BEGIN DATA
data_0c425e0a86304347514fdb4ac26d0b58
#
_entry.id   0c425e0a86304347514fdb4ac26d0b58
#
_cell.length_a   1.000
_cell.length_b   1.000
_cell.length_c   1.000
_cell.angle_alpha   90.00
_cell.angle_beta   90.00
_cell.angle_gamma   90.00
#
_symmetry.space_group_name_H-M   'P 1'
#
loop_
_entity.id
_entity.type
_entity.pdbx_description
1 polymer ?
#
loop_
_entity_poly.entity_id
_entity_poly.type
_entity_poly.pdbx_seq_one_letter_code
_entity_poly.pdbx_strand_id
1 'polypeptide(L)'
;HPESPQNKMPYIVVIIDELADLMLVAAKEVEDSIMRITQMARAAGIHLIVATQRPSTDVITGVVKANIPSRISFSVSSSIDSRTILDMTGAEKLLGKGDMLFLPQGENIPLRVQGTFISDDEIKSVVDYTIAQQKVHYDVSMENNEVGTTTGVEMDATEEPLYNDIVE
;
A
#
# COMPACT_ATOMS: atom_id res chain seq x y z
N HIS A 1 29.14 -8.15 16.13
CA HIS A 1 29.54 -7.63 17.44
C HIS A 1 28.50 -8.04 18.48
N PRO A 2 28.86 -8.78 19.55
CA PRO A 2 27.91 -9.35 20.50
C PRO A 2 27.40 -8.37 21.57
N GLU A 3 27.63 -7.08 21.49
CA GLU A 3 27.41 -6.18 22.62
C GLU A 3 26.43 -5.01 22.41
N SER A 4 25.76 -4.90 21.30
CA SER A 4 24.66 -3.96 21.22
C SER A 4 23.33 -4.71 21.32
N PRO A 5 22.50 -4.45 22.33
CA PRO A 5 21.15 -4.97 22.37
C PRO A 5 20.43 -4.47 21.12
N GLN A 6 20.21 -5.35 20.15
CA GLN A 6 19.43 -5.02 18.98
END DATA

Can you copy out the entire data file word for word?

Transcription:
data_0c425e0a86304347514fdb4ac26d0b58
#
_entry.id   0c425e0a86304347514fdb4ac26d0b58
#
_cell.length_a   1.000
_cell.length_b   1.000
_cell.length_c   1.000
_cell.angle_alpha   90.00
_cell.angle_beta   90.00
_cell.angle_gamma   90.00
#
_symmetry.space_group_name_H-M   'P 1'
#
loop_
_entity.id
_entity.type
_entity.pdbx_description
1 polymer ?
#
loop_
_entity_poly.entity_id
_entity_poly.type
_entity_poly.pdbx_seq_one_letter_code
_entity_poly.pdbx_strand_id
1 'polypeptide(L)'
;HPESPQNKMPYIVVIIDELADLMLVAAKEVEDSIMRITQMARAAGIHLIVATQRPSTDVITGVVKANIPSRISFSVSSSIDSRTILDMTGAEKLLGKGDMLFLPQGENIPLRVQGTFISDDEIKSVVDYTIAQQKVHYDVSMENNEVGTTTGVEMDATEEPLYNDIVE
;
A
#
# COMPACT_ATOMS: atom_id res chain seq x y z
N HIS A 1 29.14 -8.15 16.13
CA HIS A 1 29.54 -7.63 17.44
C HIS A 1 28.50 -8.04 18.48
N PRO A 2 28.86 -8.78 19.55
CA PRO A 2 27.91 -9.35 20.50
C PRO A 2 27.40 -8.37 21.57
N GLU A 3 27.63 -7.08 21.49
CA GLU A 3 27.41 -6.18 22.62
C GLU A 3 26.43 -5.01 22.41
N SER A 4 25.76 -4.90 21.30
CA SER A 4 24.66 -3.96 21.22
C SER A 4 23.33 -4.71 21.32
N PRO A 5 22.50 -4.45 22.33
CA PRO A 5 21.15 -4.97 22.37
C PRO A 5 20.43 -4.47 21.12
N GLN A 6 20.21 -5.35 20.15
CA GLN A 6 19.43 -5.02 18.98